It’s been about a month since we moved out of Vancouver, and a post is in order to pay homage to our final days there. This will undoubtedly be food-related because Vancouver is such a foodie town, and we wanted to make sure we hit all the highlights before we headed out for good.
Sura Korean Royal Cuisine
We decided on Sura on Robson St. for dinner one rainy evening. The large dining room was busy, despite it being a weeknight. We ordered three mains: seafood pancake (a classic that I like to order at Korean restaurants), beef short ribs (which we’ve become quite good at making ourselves with a homemade marinade) and kimchi with pork slices. The pork dish stood out because it was something I’d never encountered before: tender pork with a rind of fat served with large leaves of kimchi cabbage in a sour/savory broth. Bonus: You get an endless serving of small sides throughout the meal (I recommend the seaweed).
Save On Meats
We finally visited Save On Meats for brunch. We used to pass by it while driving through Hastings St. and have been wanting to stop in purely for how entertaining the signage is–it’s a big pink pig with the name of the shop very visible from the street. One side is a diner, and the other is a butcher shop (currently closed for renovation). This joint has been around since 1957, and it’s been updated to cater to hispter cool with young servers and a foodie spin on classic diner grub. I ordered the fried chicken and waffles, served with two large pieces of boneless chicken in a crispy batter on housemade buttermilk waffles, plus an order of two sunnyside-up eggs. I eagerly poured gravy onto everything.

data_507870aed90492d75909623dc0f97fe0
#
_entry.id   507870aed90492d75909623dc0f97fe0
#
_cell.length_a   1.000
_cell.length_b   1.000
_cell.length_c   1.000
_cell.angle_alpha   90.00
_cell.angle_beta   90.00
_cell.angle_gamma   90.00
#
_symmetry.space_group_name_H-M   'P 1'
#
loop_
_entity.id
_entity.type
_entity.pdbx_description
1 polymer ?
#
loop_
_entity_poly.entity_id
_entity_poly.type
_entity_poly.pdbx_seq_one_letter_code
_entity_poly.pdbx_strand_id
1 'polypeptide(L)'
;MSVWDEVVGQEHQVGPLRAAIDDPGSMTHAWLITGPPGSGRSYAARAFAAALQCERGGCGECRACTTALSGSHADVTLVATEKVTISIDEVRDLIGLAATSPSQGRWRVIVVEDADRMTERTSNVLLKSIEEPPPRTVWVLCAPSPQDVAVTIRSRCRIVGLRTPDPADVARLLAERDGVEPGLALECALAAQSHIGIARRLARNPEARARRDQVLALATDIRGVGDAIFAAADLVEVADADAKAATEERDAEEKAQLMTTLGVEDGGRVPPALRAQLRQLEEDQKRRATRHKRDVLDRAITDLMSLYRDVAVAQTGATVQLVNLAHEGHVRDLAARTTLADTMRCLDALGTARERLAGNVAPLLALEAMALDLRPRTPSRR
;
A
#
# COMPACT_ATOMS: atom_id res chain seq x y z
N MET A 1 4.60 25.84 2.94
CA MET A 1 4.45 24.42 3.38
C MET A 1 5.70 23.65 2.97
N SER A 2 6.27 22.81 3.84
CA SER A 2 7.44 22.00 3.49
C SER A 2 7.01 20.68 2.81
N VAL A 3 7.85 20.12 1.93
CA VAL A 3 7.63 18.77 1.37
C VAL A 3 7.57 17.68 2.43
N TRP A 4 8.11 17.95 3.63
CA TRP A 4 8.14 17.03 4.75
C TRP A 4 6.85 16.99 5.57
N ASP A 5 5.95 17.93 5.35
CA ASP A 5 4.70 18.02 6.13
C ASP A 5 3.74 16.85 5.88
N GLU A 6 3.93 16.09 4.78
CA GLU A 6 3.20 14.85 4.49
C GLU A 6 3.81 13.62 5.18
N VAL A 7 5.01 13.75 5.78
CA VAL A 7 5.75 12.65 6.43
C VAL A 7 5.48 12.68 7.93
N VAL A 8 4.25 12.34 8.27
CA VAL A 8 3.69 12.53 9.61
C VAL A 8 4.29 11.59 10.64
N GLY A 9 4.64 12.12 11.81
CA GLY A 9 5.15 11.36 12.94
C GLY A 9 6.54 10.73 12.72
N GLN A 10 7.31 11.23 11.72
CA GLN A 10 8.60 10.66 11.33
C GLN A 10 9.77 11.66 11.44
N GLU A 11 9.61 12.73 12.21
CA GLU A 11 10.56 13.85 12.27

We had our last dinner in Vancouver at Wildebeest, a casual fine-dining establishment on West Hastings in the business district. This place has an excellent menu. We ordered a lot. For the appetizers: foie gras torchon, horse tartare and roasted sweetbreads. For the entrees: pork belly and scallops, and pan-seared rockfish. I also got a side of brussels sprouts. All the dishes were delicious and plated artfully. This was the first time I’d ever eaten horse, and I really liked the tartare version. It was served with a sous-vide egg yolk, which, when mixed in with the tartare, enhances the silken texture. We enjoyed this meal more than the one we had at Hawksworth; the cuisine is equal in quality, with more selection and a stylish, unpretentious atmosphere.